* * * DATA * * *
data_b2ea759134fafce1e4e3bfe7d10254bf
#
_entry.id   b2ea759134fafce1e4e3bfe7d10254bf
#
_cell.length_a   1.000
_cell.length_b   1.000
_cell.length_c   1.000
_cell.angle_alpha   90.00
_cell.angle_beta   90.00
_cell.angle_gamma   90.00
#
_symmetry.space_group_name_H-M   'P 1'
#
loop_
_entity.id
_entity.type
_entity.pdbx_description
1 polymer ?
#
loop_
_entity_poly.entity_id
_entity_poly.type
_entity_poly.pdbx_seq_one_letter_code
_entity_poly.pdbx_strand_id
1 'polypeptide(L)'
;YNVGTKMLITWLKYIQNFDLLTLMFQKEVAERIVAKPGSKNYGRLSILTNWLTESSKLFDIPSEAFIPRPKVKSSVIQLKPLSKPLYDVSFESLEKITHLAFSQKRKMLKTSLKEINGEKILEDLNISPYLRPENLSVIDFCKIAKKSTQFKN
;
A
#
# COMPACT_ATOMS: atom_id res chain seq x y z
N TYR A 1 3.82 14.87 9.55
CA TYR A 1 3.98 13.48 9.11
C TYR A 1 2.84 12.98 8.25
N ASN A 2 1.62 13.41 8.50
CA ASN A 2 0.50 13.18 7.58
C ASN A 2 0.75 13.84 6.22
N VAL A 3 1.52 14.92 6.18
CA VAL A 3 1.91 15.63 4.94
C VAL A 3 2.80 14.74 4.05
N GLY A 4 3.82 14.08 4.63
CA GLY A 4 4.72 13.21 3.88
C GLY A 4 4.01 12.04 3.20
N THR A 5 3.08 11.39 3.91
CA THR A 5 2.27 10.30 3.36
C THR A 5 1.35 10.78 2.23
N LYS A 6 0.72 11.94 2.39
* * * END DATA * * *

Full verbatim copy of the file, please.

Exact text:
data_b2ea759134fafce1e4e3bfe7d10254bf
#
_entry.id   b2ea759134fafce1e4e3bfe7d10254bf
#
_cell.length_a   1.000
_cell.length_b   1.000
_cell.length_c   1.000
_cell.angle_alpha   90.00
_cell.angle_beta   90.00
_cell.angle_gamma   90.00
#
_symmetry.space_group_name_H-M   'P 1'
#
loop_
_entity.id
_entity.type
_entity.pdbx_description
1 polymer ?
#
loop_
_entity_poly.entity_id
_entity_poly.type
_entity_poly.pdbx_seq_one_letter_code
_entity_poly.pdbx_strand_id
1 'polypeptide(L)'
;YNVGTKMLITWLKYIQNFDLLTLMFQKEVAERIVAKPGSKNYGRLSILTNWLTESSKLFDIPSEAFIPRPKVKSSVIQLKPLSKPLYDVSFESLEKITHLAFSQKRKMLKTSLKEINGEKILEDLNISPYLRPENLSVIDFCKIAKKSTQFKN
;
A
#
# COMPACT_ATOMS: atom_id res chain seq x y z
N TYR A 1 3.82 14.87 9.55
CA TYR A 1 3.98 13.48 9.11
C TYR A 1 2.84 12.98 8.25
N ASN A 2 1.62 13.41 8.50
CA ASN A 2 0.50 13.18 7.58
C ASN A 2 0.75 13.84 6.22
N VAL A 3 1.52 14.92 6.18
CA VAL A 3 1.91 15.63 4.94
C VAL A 3 2.80 14.74 4.05
N GLY A 4 3.82 14.08 4.63
CA GLY A 4 4.72 13.21 3.88
C GLY A 4 4.01 12.04 3.20
N THR A 5 3.08 11.39 3.91
CA THR A 5 2.27 10.30 3.36
C THR A 5 1.35 10.78 2.23
N LYS A 6 0.72 11.94 2.39